Continuing to play the devil’s advocate, I would also point out that in today’s medical industrial complex, a physician has very little freedom to act in the best interest of their patients. Many times, when I order lab tests for psychiatric reasons, it is not covered by insurance. For every dosage change I recommend – usually tapering my patients off the medications they do not need, I am forced to submit to a prior-authorization review and more often than not, my request is denied. Even when I explain the patient is on a tapering regimen and I need the insurance to authorize a lower dose of the medication. Psychiatrists are limited to time constraints as well. So spending more time to dig deep for root causes is not reimbursed by the powers that be.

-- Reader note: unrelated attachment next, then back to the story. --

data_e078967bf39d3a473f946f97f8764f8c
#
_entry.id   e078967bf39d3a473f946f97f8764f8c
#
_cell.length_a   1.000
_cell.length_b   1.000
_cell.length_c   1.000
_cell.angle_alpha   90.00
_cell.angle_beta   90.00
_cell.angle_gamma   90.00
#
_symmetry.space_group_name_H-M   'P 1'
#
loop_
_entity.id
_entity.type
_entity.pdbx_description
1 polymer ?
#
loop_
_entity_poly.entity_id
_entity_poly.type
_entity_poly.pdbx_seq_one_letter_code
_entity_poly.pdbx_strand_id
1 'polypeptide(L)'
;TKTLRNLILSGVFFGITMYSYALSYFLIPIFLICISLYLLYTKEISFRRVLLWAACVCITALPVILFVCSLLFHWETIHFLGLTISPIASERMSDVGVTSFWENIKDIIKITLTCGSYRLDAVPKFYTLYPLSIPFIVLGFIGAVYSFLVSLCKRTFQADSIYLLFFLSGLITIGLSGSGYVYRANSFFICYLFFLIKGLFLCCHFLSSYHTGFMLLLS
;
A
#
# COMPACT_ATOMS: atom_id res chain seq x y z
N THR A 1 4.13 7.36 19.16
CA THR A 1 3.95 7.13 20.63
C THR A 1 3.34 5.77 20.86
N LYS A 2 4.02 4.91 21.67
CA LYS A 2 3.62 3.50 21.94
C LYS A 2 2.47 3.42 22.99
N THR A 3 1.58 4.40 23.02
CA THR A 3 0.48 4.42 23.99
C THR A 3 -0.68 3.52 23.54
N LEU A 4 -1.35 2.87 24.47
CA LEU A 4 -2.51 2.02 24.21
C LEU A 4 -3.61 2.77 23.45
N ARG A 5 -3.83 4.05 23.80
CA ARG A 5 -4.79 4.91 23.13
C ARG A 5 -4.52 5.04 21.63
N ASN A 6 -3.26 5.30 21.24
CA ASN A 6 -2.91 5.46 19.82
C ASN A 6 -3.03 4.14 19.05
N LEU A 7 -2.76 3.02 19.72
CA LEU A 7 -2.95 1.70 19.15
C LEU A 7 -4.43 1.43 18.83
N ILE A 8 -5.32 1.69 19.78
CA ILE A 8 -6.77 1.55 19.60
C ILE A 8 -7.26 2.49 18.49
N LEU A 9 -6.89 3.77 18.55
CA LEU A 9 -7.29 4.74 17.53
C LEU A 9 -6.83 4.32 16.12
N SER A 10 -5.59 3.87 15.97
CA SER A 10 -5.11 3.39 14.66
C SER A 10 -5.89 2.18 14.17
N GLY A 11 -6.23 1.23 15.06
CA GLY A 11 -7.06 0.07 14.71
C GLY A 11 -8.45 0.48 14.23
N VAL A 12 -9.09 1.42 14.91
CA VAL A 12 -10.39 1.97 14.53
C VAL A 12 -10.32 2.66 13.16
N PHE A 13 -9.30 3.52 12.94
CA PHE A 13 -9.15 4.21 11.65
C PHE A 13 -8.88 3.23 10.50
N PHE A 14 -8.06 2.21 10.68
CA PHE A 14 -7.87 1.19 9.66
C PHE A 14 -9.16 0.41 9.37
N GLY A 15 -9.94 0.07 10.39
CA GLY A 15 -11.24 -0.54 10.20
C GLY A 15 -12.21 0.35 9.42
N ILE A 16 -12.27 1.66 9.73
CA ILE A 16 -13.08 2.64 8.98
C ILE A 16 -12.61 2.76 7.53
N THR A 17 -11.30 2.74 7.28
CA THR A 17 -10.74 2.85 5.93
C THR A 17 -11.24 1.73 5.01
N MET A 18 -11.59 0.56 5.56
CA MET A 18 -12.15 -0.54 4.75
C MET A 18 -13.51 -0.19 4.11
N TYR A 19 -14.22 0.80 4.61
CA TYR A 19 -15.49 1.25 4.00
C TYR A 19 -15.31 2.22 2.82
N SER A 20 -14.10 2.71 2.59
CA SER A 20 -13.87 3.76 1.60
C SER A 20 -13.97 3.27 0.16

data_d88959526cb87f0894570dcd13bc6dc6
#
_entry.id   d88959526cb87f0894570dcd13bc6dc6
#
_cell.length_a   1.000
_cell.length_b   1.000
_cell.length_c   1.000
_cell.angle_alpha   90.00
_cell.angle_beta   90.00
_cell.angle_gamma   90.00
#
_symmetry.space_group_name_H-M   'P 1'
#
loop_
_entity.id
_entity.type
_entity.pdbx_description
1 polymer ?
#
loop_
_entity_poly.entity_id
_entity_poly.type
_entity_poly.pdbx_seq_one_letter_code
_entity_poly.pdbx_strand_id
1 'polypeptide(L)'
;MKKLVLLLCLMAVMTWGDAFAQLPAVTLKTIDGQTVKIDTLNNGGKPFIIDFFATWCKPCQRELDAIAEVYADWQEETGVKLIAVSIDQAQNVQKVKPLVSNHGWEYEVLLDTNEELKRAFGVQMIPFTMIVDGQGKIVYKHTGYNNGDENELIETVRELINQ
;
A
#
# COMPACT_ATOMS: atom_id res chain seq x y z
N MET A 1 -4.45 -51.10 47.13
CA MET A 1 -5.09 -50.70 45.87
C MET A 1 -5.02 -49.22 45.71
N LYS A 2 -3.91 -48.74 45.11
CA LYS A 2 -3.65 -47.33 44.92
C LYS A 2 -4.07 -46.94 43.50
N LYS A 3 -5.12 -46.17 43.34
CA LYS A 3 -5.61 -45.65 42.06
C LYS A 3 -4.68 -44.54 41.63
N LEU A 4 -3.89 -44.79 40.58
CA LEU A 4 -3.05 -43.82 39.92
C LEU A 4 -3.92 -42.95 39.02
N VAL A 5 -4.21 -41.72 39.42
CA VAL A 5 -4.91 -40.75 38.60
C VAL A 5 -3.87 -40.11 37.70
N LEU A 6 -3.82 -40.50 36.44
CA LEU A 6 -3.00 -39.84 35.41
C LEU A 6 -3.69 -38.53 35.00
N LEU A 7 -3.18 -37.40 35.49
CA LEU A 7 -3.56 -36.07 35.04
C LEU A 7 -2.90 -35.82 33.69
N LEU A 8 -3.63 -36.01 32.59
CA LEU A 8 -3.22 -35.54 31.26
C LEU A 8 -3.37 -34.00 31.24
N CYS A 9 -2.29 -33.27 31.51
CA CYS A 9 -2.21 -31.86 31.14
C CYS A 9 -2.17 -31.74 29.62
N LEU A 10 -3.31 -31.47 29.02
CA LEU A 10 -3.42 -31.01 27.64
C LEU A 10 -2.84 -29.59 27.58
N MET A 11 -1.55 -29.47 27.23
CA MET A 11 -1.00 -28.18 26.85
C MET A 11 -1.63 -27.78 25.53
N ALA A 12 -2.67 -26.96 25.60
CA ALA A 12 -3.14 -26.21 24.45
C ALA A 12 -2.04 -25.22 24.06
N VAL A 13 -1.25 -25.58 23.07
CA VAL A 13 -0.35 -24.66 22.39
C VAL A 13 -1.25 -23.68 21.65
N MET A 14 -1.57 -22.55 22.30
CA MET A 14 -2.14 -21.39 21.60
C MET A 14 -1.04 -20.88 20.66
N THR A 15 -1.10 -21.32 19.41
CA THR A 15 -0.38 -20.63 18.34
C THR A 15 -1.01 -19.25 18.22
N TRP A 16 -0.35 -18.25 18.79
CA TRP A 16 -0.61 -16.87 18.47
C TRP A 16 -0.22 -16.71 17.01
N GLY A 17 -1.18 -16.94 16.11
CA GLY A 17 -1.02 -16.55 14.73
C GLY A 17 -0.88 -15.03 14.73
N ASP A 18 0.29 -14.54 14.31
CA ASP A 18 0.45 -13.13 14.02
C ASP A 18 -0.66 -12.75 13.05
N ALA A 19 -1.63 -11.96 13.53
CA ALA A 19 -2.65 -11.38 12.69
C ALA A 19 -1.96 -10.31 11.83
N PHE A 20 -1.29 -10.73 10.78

Since my training in integrative/holistic medicine, functional medicine and Ayurveda, my practice has changed significantly. My evaluation and intervention plan will look dramatically different and hopefully with better outcomes as I will explain below.